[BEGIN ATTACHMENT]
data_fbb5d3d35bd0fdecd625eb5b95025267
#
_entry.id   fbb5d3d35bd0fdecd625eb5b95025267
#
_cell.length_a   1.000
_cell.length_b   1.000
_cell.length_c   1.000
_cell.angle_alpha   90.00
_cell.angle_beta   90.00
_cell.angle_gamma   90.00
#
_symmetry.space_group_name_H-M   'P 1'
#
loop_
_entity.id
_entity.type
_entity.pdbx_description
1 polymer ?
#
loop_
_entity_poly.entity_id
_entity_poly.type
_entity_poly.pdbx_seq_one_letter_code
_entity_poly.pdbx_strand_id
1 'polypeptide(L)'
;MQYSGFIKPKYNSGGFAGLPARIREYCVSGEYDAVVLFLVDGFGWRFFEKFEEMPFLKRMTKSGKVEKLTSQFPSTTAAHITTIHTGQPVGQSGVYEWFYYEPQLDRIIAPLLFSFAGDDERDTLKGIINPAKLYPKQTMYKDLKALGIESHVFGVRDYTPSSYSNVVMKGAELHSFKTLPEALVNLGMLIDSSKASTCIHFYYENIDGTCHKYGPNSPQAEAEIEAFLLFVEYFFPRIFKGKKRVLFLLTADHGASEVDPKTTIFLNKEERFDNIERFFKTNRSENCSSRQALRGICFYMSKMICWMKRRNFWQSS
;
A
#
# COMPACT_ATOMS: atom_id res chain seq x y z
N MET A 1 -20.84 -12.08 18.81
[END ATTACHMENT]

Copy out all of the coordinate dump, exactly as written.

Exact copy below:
data_fbb5d3d35bd0fdecd625eb5b95025267
#
_entry.id   fbb5d3d35bd0fdecd625eb5b95025267
#
_cell.length_a   1.000
_cell.length_b   1.000
_cell.length_c   1.000
_cell.angle_alpha   90.00
_cell.angle_beta   90.00
_cell.angle_gamma   90.00
#
_symmetry.space_group_name_H-M   'P 1'
#
loop_
_entity.id
_entity.type
_entity.pdbx_description
1 polymer ?
#
loop_
_entity_poly.entity_id
_entity_poly.type
_entity_poly.pdbx_seq_one_letter_code
_entity_poly.pdbx_strand_id
1 'polypeptide(L)'
;MQYSGFIKPKYNSGGFAGLPARIREYCVSGEYDAVVLFLVDGFGWRFFEKFEEMPFLKRMTKSGKVEKLTSQFPSTTAAHITTIHTGQPVGQSGVYEWFYYEPQLDRIIAPLLFSFAGDDERDTLKGIINPAKLYPKQTMYKDLKALGIESHVFGVRDYTPSSYSNVVMKGAELHSFKTLPEALVNLGMLIDSSKASTCIHFYYENIDGTCHKYGPNSPQAEAEIEAFLLFVEYFFPRIFKGKKRVLFLLTADHGASEVDPKTTIFLNKEERFDNIERFFKTNRSENCSSRQALRGICFYMSKMICWMKRRNFWQSS
;
A
#
# COMPACT_ATOMS: atom_id res chain seq x y z
N MET A 1 -20.84 -12.08 18.81